When I got to Harvard, there were only two women faculty in the physics department. I think there are something like eight now. They're going through some culture change, but I think for me, it was a pretty unpleasant culture. And I should say that the astronomy department at Harvard was the complete opposite. I had a very, very different experience in astronomy. I was a double major, and it was just like night and day.

And you should be allowed to attend pool parties, peacefully. <3

Posted by Chanda Hsu Prescod-Weinstein on Sunday, June 7, 2015

What was running through your head when you tweeted about the number of Black American women with physics Ph.D.'s? What do you feel about that statistic?

How did I feel when I posted that? You know, whenever I think about these numbers—and I guess this makes me some white supremacist stereotype or whatever—I feel angry. I feel really, really angry. When I started as a physics major, I understood that I would be some kind of barrier-breaker, but I didn't really understand what that was going to feel like, or how hard it would be and how upsetting it would be, and how difficult it would be to watch other people go through the same process. So I think I felt angry; I felt like people need to hear this. People need to know this.

In particular, in the astronomy community. I have two degrees in physics and two degrees in astronomy. There's a lot of discussion about women in astronomy. For decades, this discussion about women in astronomy has centered essentially on white women. They don't say white women, but when the statistics are trotted out, they don't disaggregate for race. The trends for underrepresented minority women, Asian-American women, and white women are different. Because white women are a much larger number, they dominate overall trends for the word "women".

I have struggled to get people within the astronomy community to understand that. It has involved some really ugly discussions sometimes. I remember when I was planning with a delegation of women in astronomy to go to the White House to talk to Tina Tchen, who at that point was the head of the White House Council on Women and Girls. I said, "We should really make a point of saying something about the experiences of women of color and people who live in the double binds. A white woman who is a well-known advocate for women in astronomy turn to me and said, "I know that that stuff is really important to you, but we need to focus on things that matter to everybody else."

Now, this is someone who's known for being supportive in the community. Another example was: I'm trying to get people who do collect the data—like the American Institute of Physics, they have a statistics team—and we wanted to talk about the importance on surveys of women about asking about their race. In one conversation, an advisor who was a scientist at one of the top five institutions in the country, she said, "Well, I don’t really see what my race has to do with anything."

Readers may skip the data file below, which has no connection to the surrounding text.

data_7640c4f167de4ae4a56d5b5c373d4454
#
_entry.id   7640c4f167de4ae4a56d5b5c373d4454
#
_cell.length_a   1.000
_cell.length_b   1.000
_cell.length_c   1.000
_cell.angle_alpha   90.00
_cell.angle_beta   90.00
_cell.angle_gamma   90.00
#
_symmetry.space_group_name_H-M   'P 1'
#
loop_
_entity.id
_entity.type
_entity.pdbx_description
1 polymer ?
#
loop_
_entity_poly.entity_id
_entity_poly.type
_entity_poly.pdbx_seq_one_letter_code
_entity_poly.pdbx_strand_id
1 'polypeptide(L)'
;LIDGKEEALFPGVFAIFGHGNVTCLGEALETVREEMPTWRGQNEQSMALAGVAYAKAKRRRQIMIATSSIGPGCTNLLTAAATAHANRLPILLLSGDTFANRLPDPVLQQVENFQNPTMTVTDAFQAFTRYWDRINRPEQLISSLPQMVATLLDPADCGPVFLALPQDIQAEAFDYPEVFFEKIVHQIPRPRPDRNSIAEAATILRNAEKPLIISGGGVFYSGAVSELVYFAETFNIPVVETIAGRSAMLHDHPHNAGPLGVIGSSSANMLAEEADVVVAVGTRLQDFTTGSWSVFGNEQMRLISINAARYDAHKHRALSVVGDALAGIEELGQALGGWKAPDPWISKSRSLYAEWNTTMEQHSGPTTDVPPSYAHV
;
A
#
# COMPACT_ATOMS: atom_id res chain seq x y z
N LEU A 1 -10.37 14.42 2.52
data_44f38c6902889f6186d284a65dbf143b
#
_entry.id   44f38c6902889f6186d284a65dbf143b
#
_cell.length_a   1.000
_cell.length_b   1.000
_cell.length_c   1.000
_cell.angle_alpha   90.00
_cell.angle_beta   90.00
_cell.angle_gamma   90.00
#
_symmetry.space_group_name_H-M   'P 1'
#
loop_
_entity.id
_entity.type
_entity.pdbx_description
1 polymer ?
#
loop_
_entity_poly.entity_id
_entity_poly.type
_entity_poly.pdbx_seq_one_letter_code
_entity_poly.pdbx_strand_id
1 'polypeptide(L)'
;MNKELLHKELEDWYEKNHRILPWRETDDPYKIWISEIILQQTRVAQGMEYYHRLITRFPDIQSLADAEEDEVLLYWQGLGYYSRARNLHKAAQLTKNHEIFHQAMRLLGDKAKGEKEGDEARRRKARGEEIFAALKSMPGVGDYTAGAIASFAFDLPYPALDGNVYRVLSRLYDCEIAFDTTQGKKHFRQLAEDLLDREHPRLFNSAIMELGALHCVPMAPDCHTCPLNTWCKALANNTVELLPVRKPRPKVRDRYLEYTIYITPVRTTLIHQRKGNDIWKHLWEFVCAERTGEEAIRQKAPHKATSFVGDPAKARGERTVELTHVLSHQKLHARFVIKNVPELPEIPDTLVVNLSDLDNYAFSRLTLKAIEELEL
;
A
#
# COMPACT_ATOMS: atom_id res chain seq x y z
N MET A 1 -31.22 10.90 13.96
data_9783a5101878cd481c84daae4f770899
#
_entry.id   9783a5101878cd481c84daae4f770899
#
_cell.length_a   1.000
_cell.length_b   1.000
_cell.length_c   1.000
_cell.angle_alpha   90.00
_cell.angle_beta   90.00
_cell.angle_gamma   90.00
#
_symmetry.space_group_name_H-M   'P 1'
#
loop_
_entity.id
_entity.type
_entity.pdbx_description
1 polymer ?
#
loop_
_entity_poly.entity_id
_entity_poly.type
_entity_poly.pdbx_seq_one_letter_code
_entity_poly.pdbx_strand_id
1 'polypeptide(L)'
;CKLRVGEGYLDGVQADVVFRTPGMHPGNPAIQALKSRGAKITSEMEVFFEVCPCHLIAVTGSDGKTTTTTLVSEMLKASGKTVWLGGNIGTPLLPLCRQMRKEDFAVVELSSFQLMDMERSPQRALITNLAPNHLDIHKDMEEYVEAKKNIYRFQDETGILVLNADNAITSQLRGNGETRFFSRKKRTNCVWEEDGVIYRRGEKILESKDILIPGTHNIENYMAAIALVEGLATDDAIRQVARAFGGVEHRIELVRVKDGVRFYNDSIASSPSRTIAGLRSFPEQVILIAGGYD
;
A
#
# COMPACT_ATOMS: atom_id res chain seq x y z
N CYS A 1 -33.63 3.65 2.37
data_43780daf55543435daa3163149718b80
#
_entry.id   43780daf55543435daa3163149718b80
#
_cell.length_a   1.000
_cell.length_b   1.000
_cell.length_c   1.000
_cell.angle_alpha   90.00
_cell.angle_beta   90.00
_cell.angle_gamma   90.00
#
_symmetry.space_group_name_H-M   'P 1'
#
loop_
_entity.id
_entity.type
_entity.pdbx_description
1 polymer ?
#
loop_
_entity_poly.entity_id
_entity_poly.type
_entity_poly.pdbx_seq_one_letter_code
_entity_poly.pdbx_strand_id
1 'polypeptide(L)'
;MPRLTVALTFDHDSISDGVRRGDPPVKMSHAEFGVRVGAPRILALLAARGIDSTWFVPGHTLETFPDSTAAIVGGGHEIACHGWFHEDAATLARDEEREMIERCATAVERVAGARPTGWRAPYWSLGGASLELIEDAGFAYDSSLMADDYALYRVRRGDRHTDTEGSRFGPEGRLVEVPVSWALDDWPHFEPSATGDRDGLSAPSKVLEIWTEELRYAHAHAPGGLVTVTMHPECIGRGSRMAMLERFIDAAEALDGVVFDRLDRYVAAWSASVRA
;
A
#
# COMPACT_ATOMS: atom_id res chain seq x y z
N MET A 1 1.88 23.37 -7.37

It was like, "Of course you don’t, which is kind of the point." We need to ask about race because there are lots of women who do feel that way about it. So, it's very hard to have people regularly and repeatedly remind you that your experiences are invisible, that they don't matter, that nobody has noticed in any serious way until recently when diversity has become kind of en vogue, that there are no Black women—like anywhere. We're a rarity and that also means that we're incredibly precious, in my opinion.

The United States, the federal government, has spent an extraordinary sum of money educating me. The Pell Grant, I was an NSF research fellow, which is prestigious and expensive. They spent hundreds of thousands of dollars on me and I am a rarity. I'm the only Black woman in theoretical physics.

I say this about me because I can talk about it for myself. But it applies to every single Black woman who gets her foot into the door and gets that far—gets a master's degree, gets a Ph.D. Part of what I wanted to say to people with that tweet is: Each of us is special right now. We are barrier breakers, and I do think that the community has a responsibility to promote our success in a very particular way because it is hard to produce one of us.

Let's help this Black woman (a real one!) to Fisk-Vanderbilt to start graduate school in physics this fall!

Posted by Chanda Hsu Prescod-Weinstein on Monday, June 15, 2015